Up we get in our leafy hollow; the creek is deep enough that there is little light well after dawn on a clear day:
Dex Creek is a lovely spot, a little valley on the Gangerang Plateau in the heart of the Blue Mountains. The small creek is surrounded by ferns, and the heathland on the tops gives way to full-sized trees, so the valley is full of green shade. But we have to leave. Finding the path to Carra Top takes a little while, but soon we get some interesting views. You need to get this far into the mountains to get a real wilderness feel. There is no farmland visible in any direction, even from the peaks, just forest and cliffs. The Blue Mountains towns along the far cliffls are too far away for the buildings to be visible. The cliff to the left in the next photo is the Moorilla Lookout, another great side-trip we have to miss out on for reasons of time.We don't know what the triangular peak in the distance is, but it looks as if it is in the Grose Valley. Mt Hay?
The day stretches on: we really need to make the Cox River by the middle of the day in order to get to the campsite at Mobbs Soak by dark.
Here's Paul descending a cairned slope en route:
From Mt Strongleg, we descend 600m to the Coxs River. Hard on the knees, and trekking poles are invaluable. It is now the hottest part of the day, and as we descend the dry, stony soil, scrubby trees and a ubiquitous herb that looks and smells like sage makes for an atmosphere not unlike walking in the south of France. When we finally reach the Coxs River it's well after three, and the temperature must be close to 30C. It's certainly not the time for a 600m ascent up the other side of the valley, so we decide to camp there. Our decision is vindicated when we later try to find the track up to save time in the morning. Coming down from Mt Yellow Dog the track enters a dense belt of trees along the river and spits you out right at the campsite. From the river, however, it is a barely visible gap in the vegetation and we have to sweep across the hillside above the river to hit the track and come down it again to find the entrance.
For someone who knows Australian plants the Cox river itself is not a very attractive spot because it is so infested with invasive weeds. Not too many woody weeds, but the herbaceous vegetation is mainly weeds. It is also crawling with snakes this year. We see four, and there are snake tracks in the sand along the riverbank. Other members of the party ignore these deficiencies and concentrate on the chance to laze about in water only just cool enough to be refreshing.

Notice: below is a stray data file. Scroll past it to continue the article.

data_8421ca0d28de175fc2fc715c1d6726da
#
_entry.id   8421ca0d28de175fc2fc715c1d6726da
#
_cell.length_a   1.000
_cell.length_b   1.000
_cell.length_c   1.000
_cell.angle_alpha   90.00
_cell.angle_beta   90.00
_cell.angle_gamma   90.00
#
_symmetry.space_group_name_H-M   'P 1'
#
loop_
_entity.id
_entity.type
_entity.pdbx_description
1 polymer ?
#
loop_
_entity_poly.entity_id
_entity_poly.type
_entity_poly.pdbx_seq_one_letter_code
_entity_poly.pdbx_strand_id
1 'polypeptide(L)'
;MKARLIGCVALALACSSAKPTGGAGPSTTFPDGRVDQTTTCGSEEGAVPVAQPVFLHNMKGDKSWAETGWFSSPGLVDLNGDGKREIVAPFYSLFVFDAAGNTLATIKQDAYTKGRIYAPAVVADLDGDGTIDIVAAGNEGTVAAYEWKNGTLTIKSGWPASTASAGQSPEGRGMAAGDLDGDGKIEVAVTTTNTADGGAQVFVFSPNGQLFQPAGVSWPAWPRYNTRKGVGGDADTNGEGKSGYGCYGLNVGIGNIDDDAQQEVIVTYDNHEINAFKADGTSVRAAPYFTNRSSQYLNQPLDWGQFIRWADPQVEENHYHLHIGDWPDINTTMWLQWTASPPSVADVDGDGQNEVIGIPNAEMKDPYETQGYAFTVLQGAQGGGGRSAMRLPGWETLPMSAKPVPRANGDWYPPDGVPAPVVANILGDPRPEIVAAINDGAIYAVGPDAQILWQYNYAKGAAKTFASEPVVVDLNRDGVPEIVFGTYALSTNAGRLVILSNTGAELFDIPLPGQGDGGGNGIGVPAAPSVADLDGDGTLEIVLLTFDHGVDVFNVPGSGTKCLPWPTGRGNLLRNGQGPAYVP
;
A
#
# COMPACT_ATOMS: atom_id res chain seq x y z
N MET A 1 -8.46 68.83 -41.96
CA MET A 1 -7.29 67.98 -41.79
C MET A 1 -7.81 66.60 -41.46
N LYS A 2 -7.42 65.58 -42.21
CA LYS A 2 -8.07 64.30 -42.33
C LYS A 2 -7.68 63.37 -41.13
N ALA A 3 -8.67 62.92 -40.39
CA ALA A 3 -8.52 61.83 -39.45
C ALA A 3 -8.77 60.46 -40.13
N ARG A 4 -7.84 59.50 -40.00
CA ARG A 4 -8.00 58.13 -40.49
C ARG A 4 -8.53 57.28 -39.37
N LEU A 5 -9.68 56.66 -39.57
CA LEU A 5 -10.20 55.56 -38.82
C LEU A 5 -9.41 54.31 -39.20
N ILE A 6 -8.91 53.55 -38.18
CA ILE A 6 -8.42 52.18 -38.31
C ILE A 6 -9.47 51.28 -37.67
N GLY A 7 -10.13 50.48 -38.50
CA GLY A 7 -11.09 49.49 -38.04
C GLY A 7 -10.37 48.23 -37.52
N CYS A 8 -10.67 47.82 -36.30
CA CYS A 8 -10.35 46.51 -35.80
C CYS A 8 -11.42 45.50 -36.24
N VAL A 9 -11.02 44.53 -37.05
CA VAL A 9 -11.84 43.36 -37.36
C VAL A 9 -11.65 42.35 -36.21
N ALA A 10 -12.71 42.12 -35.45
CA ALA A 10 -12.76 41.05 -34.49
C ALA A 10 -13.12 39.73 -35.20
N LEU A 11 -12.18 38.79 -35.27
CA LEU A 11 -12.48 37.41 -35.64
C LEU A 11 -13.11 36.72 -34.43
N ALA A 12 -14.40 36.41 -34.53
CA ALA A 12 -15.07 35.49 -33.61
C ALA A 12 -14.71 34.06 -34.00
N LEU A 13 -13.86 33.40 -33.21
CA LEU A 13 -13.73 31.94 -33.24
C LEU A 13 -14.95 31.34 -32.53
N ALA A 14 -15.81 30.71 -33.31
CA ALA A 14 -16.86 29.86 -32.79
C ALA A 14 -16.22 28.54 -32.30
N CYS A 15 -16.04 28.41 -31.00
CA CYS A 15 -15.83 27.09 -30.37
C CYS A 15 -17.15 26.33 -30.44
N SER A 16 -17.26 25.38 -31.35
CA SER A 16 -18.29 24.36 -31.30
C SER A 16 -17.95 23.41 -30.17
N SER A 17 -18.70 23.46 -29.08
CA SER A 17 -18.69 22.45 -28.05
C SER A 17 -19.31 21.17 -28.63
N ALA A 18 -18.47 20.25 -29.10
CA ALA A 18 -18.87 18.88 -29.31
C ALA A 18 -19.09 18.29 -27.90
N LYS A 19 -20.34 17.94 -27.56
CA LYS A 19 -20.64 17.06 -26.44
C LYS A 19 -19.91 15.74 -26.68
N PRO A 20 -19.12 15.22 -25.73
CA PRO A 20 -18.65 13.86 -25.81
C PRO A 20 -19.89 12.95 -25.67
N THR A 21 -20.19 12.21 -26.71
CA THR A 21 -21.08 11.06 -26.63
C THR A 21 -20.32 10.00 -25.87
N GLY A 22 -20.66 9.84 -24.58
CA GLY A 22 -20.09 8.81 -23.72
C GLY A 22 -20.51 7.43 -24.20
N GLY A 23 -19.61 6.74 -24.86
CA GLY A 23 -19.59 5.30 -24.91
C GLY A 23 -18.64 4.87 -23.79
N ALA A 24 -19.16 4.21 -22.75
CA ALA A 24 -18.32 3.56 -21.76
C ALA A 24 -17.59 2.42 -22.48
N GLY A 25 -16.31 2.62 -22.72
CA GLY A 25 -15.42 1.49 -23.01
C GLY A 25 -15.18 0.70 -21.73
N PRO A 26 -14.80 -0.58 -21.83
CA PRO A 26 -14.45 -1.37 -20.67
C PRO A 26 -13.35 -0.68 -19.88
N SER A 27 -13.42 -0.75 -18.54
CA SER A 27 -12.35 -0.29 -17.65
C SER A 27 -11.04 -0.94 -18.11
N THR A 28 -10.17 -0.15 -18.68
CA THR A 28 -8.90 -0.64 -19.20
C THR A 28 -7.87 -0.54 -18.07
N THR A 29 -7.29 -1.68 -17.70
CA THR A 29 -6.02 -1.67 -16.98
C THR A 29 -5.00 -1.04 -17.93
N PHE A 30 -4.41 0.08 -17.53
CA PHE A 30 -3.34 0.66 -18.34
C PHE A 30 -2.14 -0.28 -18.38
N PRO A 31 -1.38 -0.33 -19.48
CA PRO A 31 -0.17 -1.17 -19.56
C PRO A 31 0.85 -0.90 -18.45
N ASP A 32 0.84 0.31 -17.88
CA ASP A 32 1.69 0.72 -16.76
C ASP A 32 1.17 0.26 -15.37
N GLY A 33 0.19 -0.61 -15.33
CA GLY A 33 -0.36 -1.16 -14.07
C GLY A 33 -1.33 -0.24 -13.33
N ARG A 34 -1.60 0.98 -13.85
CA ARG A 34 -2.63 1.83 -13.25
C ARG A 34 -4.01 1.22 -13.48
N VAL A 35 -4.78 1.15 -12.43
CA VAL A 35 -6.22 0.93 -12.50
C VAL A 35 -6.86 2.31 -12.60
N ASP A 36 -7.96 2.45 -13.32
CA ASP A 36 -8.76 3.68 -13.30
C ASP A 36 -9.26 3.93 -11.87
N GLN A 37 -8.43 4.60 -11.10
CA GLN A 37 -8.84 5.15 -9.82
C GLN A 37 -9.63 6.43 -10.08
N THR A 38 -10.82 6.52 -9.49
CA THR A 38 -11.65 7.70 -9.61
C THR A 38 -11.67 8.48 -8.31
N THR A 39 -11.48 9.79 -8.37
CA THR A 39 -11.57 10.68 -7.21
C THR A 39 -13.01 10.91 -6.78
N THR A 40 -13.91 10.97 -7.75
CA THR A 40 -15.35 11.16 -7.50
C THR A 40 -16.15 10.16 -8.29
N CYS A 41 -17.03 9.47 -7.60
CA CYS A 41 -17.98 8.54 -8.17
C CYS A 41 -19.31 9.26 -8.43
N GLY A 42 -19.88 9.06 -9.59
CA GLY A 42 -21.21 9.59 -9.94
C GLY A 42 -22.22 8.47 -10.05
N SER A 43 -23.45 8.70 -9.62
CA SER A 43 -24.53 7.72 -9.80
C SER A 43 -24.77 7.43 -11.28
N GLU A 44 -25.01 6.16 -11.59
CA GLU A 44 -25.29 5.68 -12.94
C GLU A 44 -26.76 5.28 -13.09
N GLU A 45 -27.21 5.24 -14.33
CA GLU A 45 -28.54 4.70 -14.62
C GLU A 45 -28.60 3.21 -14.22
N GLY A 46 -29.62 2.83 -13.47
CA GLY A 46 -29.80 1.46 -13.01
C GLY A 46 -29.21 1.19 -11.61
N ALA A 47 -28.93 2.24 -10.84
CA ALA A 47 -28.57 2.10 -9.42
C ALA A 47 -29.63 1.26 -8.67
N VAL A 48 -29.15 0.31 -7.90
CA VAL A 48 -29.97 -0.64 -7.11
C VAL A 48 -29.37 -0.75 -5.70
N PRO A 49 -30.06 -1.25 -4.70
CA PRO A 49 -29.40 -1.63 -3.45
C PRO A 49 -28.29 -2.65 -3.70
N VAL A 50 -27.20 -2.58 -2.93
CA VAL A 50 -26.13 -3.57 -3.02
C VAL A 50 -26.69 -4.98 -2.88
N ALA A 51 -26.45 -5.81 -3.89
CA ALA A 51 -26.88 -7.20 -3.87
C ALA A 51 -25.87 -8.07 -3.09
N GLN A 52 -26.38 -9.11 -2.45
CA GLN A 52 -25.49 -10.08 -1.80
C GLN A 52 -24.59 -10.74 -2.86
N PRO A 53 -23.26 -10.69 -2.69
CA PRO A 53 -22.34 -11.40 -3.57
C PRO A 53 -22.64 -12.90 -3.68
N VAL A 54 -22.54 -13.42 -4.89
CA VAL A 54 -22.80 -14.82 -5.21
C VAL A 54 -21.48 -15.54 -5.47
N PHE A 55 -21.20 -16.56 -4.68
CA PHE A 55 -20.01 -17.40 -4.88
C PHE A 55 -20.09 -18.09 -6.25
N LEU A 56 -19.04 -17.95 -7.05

The big question of the day is whether to attempt to walk out (in effect doing day 2 of the masochists 2 day version of the walk) or to take four days and camp at Mobbs Soak. This is where poor planning gets us - we hadn't told the police or our emergency contacts that we had the fourth day in reserve. So we decide that at least some of us must walk out, and we all decide to go in the light of that.
It is a pretty hard day, but there is something undeniably satisfying after the fact about completing it this way! The day starts with a 600m ascent of Mt Yellow Dog up the Yellow Pup Ridge. Starting at 7.30, and mostly on a south-facing slope, we get to the top while it is still delightfully cool. On top of the Wild Dogs there is a flock of Gang Gang cockatoos flying about, calling to one another with their characteristic 'rusty hinge' call. From here it's on to the slopes of Mt Dingo and then to Mobbs Soak, where we fill up with water and eat lunch.
Then we march on; the toughest part of the day is probably the descent to Breakfast Creek: it's very steep - 400m vertical in 1000m horizontal - and very eroded, and has almost no switchbacks. Basically the track follows the path made by the first person to bash straight down the hillside. Once again, trekking poles are much appreciated to save strain on the knees. Like the day before, we do the descent in bright sunlight in the hottest part of the day.
But after a swim at the creek and refilling water, we are ready to finish: we realize to our delight that we will probably make it to Carlon's Farm by 5.00, in time to meet our lift out.
The climb up is along Carlons Creek, or, if I can remember the words that came to mind at the time, a putrid weedy cloaca of a gully, infested with European Nettle and Brambles. We are getting too close to farmland. But at the end we get to the carpark on time, having earned real stripes by doing day two of the two-day masochists version of the walk. Bravo us!
This is the very neat and well-equipped National Park carpark at Carlons Farm, with Black Billy Head in the background. There is cellphone coverage here to call the Katoomba Cab company, and surprisingly good rabbit stew (and tolerable pizza for the vegos) was consumed at Blackheath.